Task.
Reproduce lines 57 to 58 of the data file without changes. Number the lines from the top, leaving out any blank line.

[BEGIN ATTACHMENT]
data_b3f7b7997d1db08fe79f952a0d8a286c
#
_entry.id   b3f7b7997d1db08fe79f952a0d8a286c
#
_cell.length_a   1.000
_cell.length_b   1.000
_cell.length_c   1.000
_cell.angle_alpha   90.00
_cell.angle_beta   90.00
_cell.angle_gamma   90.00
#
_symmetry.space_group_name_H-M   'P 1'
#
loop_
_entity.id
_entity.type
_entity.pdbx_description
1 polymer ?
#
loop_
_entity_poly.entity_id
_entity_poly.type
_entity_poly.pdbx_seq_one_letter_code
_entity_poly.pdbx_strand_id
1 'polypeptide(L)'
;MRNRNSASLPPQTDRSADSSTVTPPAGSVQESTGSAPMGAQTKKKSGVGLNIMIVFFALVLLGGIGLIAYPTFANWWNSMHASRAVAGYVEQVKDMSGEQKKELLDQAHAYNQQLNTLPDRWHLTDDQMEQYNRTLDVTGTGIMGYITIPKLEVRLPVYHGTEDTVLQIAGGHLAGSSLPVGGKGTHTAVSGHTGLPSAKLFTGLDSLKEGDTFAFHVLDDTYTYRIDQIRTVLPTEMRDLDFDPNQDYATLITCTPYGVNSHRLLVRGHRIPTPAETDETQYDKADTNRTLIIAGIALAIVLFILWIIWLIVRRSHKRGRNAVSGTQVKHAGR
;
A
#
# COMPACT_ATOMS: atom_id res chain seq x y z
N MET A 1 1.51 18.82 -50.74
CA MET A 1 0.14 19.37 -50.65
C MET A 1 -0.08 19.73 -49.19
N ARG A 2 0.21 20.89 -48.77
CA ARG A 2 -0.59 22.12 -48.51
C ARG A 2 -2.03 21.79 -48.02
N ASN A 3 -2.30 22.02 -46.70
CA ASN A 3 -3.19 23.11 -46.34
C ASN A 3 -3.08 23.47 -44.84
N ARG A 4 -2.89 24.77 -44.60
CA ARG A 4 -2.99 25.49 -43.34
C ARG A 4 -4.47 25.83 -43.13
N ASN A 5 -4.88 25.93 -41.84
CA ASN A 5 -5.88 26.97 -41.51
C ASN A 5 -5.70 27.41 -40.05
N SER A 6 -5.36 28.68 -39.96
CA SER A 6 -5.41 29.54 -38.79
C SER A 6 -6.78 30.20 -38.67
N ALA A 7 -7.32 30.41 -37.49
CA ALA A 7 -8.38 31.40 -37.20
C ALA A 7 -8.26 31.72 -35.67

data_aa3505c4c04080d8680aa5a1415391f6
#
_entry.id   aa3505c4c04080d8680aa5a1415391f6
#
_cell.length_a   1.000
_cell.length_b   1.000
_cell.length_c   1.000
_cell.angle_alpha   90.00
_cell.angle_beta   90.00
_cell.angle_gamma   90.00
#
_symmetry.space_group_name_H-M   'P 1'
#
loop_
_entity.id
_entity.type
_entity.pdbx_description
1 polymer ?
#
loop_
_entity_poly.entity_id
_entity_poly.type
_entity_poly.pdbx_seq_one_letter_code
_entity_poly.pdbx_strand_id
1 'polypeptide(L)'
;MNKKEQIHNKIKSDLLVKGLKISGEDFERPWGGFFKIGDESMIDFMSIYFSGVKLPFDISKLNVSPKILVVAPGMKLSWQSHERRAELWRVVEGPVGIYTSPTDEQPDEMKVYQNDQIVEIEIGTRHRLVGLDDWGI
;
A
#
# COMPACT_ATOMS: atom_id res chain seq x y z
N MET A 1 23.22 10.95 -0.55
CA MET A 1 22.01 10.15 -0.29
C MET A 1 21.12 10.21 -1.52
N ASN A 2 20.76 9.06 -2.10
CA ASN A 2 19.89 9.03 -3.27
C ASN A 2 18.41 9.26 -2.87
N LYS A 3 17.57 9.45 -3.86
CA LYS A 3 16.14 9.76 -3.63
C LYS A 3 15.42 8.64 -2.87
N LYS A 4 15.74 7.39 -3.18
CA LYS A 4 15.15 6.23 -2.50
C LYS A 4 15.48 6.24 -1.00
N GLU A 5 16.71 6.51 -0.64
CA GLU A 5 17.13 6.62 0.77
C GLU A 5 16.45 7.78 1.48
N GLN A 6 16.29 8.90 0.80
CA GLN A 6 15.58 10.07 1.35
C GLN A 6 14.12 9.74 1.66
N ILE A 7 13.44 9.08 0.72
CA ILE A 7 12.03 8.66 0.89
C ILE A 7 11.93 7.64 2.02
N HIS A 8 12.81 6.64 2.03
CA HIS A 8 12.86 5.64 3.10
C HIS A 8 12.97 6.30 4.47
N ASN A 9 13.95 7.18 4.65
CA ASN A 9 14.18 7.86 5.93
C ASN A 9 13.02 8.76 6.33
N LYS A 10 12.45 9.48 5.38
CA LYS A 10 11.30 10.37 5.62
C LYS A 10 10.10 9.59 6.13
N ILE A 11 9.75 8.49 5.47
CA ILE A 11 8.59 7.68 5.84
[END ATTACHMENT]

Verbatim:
_cell.length_b   1.000
_cell.length_c   1.000